Using the job demands-resources model (JD-R model), we investigated the work engagement of lecturers (N = 40) teaching synchronous distance education courses and its antecedents (i.e., job demands/job resources) and consequences (i.e., lecturers' intention to continue to teach synchronous distance education courses) over 10 consecutive teaching days (N = 40∗10 = 400 occasions). We posited that job demands negatively predict lecturers' work engagement (H1), whereas job resources positively predict it (H2) and that lecturers' work engagement positively predicts their intention to continue to teach synchronous distance education courses (H3) and fully mediates the relationship between job demands and job resources and lecturers' intention to continue to teach synchronous distance education courses (H4). The results of the multilevel analysis supported the proposed hypotheses. These findings have important practical implications because they elucidate the potential hindrances and contributors that may affect lecturers' intention to teach synchronous distance education courses (the next mainstream teaching approach, which is cost-free but increases universities’ profit) through influencing their work engagement levels.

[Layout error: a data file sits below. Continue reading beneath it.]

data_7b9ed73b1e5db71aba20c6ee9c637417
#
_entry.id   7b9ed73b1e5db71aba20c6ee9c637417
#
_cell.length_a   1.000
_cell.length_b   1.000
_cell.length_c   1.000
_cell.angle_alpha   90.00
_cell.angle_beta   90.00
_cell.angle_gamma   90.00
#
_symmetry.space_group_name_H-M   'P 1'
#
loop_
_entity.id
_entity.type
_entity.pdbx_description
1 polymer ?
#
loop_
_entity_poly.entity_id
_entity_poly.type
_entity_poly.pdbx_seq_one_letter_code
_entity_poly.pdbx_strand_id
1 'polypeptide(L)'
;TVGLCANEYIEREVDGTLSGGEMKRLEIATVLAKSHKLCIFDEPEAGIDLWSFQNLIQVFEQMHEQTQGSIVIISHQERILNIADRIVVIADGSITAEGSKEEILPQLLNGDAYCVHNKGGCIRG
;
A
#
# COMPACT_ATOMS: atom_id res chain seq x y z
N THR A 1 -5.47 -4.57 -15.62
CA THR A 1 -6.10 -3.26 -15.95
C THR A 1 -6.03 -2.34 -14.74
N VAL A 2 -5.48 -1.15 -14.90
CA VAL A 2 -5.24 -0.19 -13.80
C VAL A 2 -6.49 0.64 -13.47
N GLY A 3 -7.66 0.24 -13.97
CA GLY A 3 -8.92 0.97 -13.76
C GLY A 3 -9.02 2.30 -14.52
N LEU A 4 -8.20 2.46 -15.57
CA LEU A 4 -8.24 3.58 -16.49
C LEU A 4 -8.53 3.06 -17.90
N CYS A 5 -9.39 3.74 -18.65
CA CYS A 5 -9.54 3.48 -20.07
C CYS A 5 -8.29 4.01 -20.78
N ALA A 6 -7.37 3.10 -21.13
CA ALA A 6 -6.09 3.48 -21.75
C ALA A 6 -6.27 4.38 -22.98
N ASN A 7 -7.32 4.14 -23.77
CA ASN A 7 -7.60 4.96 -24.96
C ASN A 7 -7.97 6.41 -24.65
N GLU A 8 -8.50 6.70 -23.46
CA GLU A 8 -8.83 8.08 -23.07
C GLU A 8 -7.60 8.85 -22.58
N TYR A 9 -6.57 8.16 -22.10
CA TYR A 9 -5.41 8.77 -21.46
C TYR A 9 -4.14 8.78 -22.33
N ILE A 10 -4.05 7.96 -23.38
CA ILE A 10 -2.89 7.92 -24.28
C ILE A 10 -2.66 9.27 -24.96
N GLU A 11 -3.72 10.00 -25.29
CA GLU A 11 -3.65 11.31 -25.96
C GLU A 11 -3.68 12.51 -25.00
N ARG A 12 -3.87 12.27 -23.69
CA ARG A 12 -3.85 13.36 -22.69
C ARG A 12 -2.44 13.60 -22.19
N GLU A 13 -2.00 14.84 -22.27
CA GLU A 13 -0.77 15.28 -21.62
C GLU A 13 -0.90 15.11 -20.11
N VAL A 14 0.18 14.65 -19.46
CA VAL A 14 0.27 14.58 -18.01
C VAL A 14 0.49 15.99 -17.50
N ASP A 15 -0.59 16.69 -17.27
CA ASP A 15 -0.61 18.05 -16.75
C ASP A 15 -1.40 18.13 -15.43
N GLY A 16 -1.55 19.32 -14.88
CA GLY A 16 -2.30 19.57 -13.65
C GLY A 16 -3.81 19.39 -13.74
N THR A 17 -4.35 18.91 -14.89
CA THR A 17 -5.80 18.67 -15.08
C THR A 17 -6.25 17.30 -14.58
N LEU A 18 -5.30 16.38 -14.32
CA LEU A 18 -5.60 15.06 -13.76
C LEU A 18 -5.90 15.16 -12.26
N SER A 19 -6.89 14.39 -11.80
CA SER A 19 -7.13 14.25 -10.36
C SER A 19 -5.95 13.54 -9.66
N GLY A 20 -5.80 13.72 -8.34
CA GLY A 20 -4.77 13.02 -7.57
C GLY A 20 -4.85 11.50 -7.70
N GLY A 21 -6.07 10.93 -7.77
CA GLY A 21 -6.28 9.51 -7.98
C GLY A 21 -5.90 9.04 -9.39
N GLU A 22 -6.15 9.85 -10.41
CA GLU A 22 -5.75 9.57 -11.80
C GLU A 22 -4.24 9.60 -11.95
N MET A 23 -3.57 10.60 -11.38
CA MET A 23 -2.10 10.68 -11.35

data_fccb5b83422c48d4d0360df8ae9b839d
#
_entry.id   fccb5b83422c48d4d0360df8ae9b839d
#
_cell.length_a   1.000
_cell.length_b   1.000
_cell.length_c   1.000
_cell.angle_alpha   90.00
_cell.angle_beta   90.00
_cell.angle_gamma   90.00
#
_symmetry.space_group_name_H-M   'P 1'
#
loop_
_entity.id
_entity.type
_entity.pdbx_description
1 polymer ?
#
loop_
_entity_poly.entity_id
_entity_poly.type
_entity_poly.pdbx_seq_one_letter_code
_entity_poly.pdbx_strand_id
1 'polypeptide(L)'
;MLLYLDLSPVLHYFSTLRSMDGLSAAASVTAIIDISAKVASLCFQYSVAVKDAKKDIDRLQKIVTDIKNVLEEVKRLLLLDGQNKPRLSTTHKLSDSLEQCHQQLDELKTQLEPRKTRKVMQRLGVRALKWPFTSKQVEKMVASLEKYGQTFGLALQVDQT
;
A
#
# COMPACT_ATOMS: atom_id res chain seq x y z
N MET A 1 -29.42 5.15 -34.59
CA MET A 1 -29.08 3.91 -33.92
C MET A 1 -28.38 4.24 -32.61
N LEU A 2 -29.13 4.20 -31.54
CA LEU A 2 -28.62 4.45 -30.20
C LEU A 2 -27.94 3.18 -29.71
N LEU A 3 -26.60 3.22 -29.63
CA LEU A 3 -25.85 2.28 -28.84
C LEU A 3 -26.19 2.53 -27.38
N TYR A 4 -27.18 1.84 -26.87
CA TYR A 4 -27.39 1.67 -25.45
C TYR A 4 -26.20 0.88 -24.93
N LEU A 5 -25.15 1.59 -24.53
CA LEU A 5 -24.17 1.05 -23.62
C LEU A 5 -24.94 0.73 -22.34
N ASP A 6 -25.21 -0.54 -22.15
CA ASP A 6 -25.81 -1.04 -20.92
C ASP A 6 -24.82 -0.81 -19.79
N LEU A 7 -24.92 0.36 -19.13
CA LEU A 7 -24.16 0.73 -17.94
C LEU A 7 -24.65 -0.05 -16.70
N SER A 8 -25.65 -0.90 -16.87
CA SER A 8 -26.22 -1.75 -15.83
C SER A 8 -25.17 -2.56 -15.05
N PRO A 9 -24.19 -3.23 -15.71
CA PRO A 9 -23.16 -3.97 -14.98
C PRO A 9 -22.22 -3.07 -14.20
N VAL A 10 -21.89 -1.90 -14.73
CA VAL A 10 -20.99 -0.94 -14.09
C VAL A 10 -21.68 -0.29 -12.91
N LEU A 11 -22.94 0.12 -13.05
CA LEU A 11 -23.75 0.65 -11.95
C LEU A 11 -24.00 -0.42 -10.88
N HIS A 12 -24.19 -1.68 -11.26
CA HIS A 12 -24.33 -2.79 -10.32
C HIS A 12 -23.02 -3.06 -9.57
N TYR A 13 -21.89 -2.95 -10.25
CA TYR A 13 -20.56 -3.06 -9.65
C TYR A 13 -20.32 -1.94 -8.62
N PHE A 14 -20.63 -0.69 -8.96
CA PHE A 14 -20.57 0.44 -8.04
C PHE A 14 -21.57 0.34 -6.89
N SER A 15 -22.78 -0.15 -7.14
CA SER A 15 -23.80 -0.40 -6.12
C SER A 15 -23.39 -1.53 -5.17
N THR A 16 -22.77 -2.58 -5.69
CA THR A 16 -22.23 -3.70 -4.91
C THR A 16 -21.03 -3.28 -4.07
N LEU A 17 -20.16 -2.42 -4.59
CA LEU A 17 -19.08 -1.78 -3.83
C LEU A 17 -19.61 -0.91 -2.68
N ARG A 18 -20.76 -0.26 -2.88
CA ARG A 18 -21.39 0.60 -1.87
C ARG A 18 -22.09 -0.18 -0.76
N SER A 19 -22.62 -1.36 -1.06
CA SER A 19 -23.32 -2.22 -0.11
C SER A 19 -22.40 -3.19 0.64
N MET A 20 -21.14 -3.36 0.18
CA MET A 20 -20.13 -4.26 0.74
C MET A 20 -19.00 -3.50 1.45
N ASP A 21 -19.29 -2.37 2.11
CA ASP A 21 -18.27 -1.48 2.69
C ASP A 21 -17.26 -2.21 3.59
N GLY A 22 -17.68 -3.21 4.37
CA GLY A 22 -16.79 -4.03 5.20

- Job demands
- Job demands-Resources model (JD-R model)
- Job resources
- Synchronous distance education
- Work engagement